by Don Lane
Something happened in my Production Department recently that made me think about some of the letters I've been reading lately in Radio And Production concerning "the worth of production in a radio station." This suddenly has become a "sticking point" with me. I do as much outside work in my home studio as I can possibly get, but it's not enough to free me from my Production Director's position at the radio station -- not to say that I want to be freed. As Jack Cone puts it in the October '91 issue of R.A.P., "Every time the stove goes on, the meter is running." In a radio station, it's mostly the opposite. Like most stations, there is no charge for production at my station. So, none of our salespeople have experienced buying production services.
Production Directors and Managers, Creative Directors, unite! It's time to make salespeople pay for production. Wait! Not real money! The boss would have a heart attack at that thought. Make them pay in "production money." Base it on a charge account system.
Here's my idea. Each sales person gets an open charge account and a budget for each client needing production services.
1. Need copy written?
Normal copy -- $10
Thoughtful, creative stuff -- $20
2. Production Costs
Single voice over music -- $35
Multi-voice over music -- $45
Voice-over-music & SFX -- $50
Multi-voice-over-music & SFX -- $65
Now we have a guideline for commercial production costs, and each time a salesperson needs a spot cut, they express their needs and get the appropriate budget to produce said commercial.
What about re-cuts? We do so many! Add ten dollars per re-cut that is not the fault of the Production Department. You say, "the client didn't like the announcer's voice, but since you're re-cutting, we need to change a line or two." (SFX: Baaamp!) Wrong answer. Since, "a line or two is changing" and new information is introduced, the salesperson must pay the penalty. It's only fair. But hold on.... If production screwed up (admit it, it happens), we must give a credit back to the salesperson, a credit of ten dollars, the same as the re-cut charge.
Now, here's the really tough part. What happens at the end of the month when all accounts are reviewed and some accounts are in the red? What kind of retribution is handed out to square the accounts? Production only receives actual profits when sales mistakes are made. Otherwise mistakes made by production, subjected to penalty, will put production in the red, and the same for sales. So what do offenders do to learn the "value of production?"
I think you'll agree, a lunch with a salesperson is not what a Production Director would call proper payment or retribution for discomforts caused. Besides, money should not change hands, and a "traded" lunch just does not satisfy the premise set forth to create a perceived value for radio production that is considered free. So, what penalty, service, or retribution should repeat offenders pay?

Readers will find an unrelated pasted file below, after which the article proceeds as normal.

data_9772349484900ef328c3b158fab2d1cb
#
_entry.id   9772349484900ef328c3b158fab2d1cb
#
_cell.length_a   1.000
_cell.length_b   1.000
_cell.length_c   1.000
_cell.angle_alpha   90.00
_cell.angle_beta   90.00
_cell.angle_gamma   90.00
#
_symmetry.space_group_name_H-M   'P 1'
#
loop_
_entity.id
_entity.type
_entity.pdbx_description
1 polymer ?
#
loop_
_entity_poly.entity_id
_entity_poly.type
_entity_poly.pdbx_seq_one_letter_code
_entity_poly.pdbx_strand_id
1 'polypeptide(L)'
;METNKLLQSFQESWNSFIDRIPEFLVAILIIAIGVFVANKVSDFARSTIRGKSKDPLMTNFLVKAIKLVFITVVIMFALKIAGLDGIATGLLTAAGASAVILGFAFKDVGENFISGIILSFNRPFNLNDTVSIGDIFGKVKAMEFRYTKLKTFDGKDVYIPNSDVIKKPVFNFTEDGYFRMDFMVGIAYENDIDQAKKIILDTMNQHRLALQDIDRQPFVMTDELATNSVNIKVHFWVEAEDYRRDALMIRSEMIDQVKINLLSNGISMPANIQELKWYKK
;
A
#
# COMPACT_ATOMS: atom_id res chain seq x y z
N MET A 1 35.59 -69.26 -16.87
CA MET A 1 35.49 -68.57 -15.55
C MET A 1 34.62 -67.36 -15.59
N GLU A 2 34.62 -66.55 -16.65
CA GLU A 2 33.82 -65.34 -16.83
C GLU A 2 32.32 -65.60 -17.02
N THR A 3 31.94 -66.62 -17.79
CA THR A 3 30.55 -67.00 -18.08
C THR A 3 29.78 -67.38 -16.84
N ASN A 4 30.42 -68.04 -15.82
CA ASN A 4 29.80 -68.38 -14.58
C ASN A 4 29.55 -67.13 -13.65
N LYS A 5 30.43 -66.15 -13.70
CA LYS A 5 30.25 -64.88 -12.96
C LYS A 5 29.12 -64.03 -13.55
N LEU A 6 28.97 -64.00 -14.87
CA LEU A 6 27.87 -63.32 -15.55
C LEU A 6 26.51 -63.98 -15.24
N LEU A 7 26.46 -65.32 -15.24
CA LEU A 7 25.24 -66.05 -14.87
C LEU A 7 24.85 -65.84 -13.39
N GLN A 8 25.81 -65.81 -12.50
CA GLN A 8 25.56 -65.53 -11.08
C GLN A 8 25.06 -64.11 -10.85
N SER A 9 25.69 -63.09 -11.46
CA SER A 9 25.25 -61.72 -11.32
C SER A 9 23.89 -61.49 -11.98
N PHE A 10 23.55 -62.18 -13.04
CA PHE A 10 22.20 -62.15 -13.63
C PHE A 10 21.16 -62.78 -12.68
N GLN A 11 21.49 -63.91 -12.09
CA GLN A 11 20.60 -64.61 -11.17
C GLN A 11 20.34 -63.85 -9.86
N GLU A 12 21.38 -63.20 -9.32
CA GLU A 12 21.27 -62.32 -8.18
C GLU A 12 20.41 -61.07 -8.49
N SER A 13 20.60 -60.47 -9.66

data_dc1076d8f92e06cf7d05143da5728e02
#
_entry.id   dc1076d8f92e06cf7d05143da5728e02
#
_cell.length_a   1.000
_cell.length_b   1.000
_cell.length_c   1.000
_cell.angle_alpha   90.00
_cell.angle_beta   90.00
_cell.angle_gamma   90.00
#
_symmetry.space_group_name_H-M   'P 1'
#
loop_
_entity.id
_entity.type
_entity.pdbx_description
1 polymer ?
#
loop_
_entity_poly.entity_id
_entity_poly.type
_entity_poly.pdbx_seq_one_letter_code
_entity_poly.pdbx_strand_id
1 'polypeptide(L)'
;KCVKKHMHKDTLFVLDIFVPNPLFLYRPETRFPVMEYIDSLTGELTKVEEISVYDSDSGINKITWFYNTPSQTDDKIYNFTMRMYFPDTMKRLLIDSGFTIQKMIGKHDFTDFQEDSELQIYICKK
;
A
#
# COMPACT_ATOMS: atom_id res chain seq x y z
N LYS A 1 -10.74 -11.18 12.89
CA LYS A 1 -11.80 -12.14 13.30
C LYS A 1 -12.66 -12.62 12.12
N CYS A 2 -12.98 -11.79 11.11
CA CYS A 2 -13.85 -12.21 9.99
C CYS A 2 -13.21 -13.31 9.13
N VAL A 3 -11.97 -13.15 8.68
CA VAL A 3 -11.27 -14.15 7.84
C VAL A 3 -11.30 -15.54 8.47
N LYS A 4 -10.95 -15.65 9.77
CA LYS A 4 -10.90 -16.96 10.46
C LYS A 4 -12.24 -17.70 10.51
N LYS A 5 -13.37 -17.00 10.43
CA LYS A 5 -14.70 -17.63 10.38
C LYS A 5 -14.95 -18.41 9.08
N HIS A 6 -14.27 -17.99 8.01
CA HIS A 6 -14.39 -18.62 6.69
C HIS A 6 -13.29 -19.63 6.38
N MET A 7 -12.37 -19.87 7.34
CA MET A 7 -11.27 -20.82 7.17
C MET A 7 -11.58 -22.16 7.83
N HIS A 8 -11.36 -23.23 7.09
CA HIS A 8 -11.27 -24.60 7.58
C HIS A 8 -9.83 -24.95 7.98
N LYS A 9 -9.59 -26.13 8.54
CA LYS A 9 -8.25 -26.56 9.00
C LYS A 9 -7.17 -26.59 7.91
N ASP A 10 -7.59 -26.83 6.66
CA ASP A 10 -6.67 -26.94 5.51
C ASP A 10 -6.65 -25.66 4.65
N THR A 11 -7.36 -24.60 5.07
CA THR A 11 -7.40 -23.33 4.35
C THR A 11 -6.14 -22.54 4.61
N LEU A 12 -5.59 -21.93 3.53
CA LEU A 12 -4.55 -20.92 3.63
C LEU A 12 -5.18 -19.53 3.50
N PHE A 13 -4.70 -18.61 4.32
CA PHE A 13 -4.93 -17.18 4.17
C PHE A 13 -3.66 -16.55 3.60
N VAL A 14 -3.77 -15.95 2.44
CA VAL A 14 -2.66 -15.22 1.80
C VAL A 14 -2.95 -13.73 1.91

I guess this is the reason why I'm writing this, in hopes this "crisis" can not only get the attention of GM's, SM's, PD's, and AE's, but also in hopes that someone has a way to "teach this lesson" to a protected sales staff.
Granted, not all managers will go for this type of program, even if all the bugs are worked out, due to its possible side effects on sales morale. But (after the retribution problem has [more] options), it doesn't hurt to present it. And, who knows? If it flies, this system of "pay to play" could return respect or worth to radio Production Directors and Departments around the nation.
Editor's note: Don has an interesting idea here. The basic premise is to reduce "mistakes" made by salespeople and clients that cause the Production Department to work harder than they should on any given account. Basically, when a salesperson gets an account, he also gets a "production budget" for it. Comparing this budget to the actual amount spent by the client for the buy could also present an interesting ratio. For example, the "production budget" could be set as "X" percent of the total buy. That way, if the client is dumping major bucks, there'll be plenty of production money to take care of the account. On the other hand, if the account is a Mom & Pop store that's buying six spots over a weekend and wants six different commercials produced, the budget for that production won't be there. That's when the salesperson can choose to "pay the price" or get the client to be happy with one spot, or tell the client the extra production for the small buy will cost more.
Stations already hand out discounts to agencies (big and small) who provide tapes or, at least, copy. (This is especially true with "in house" agencies.) This discount plainly states that stations already place a dollar value on production. The idea would be to transfer that value to "direct" accounts that are handled at the station. Do you have any ideas?